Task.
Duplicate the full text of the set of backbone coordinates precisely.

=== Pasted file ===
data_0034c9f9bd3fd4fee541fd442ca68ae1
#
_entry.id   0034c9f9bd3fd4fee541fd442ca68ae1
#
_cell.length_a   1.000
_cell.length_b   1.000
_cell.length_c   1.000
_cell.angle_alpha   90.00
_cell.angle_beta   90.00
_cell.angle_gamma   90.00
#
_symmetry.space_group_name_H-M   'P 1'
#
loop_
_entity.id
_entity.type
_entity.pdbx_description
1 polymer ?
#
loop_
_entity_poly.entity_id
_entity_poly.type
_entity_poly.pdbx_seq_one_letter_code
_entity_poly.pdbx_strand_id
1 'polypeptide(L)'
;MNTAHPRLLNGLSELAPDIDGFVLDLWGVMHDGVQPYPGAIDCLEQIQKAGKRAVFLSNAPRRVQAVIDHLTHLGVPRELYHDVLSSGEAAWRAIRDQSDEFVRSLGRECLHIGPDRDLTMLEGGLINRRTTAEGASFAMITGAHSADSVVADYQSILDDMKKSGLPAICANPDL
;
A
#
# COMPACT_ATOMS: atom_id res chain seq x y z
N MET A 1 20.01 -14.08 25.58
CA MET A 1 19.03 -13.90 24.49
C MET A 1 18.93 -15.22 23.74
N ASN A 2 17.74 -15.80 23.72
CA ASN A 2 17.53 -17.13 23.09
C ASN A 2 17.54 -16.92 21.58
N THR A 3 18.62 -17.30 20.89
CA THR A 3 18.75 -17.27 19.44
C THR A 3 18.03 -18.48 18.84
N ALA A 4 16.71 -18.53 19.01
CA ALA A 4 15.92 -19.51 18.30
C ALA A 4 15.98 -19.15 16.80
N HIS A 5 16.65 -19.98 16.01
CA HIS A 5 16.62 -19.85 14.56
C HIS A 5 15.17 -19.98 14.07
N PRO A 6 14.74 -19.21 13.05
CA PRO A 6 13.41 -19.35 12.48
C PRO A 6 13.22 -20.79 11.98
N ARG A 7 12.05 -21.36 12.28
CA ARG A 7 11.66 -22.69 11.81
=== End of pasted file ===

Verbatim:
data_0034c9f9bd3fd4fee541fd442ca68ae1
#
_entry.id   0034c9f9bd3fd4fee541fd442ca68ae1
#
_cell.length_a   1.000
_cell.length_b   1.000
_cell.length_c   1.000
_cell.angle_alpha   90.00
_cell.angle_beta   90.00
_cell.angle_gamma   90.00
#
_symmetry.space_group_name_H-M   'P 1'
#
loop_
_entity.id
_entity.type
_entity.pdbx_description
1 polymer ?
#
loop_
_entity_poly.entity_id
_entity_poly.type
_entity_poly.pdbx_seq_one_letter_code
_entity_poly.pdbx_strand_id
1 'polypeptide(L)'
;MNTAHPRLLNGLSELAPDIDGFVLDLWGVMHDGVQPYPGAIDCLEQIQKAGKRAVFLSNAPRRVQAVIDHLTHLGVPRELYHDVLSSGEAAWRAIRDQSDEFVRSLGRECLHIGPDRDLTMLEGGLINRRTTAEGASFAMITGAHSADSVVADYQSILDDMKKSGLPAICANPDL
;
A
#
# COMPACT_ATOMS: atom_id res chain seq x y z
N MET A 1 20.01 -14.08 25.58
CA MET A 1 19.03 -13.90 24.49
C MET A 1 18.93 -15.22 23.74
N ASN A 2 17.74 -15.80 23.72
CA ASN A 2 17.53 -17.13 23.09
C ASN A 2 17.54 -16.92 21.58
N THR A 3 18.62 -17.30 20.89
CA THR A 3 18.75 -17.27 19.44
C THR A 3 18.03 -18.48 18.84
N ALA A 4 16.71 -18.53 19.01
CA ALA A 4 15.92 -19.51 18.30
C ALA A 4 15.98 -19.15 16.80
N HIS A 5 16.65 -19.98 16.01
CA HIS A 5 16.62 -19.85 14.56
C HIS A 5 15.17 -19.98 14.07
N PRO A 6 14.74 -19.21 13.05
CA PRO A 6 13.41 -19.35 12.48
C PRO A 6 13.22 -20.79 11.98
N ARG A 7 12.05 -21.36 12.28
CA ARG A 7 11.66 -22.69 11.81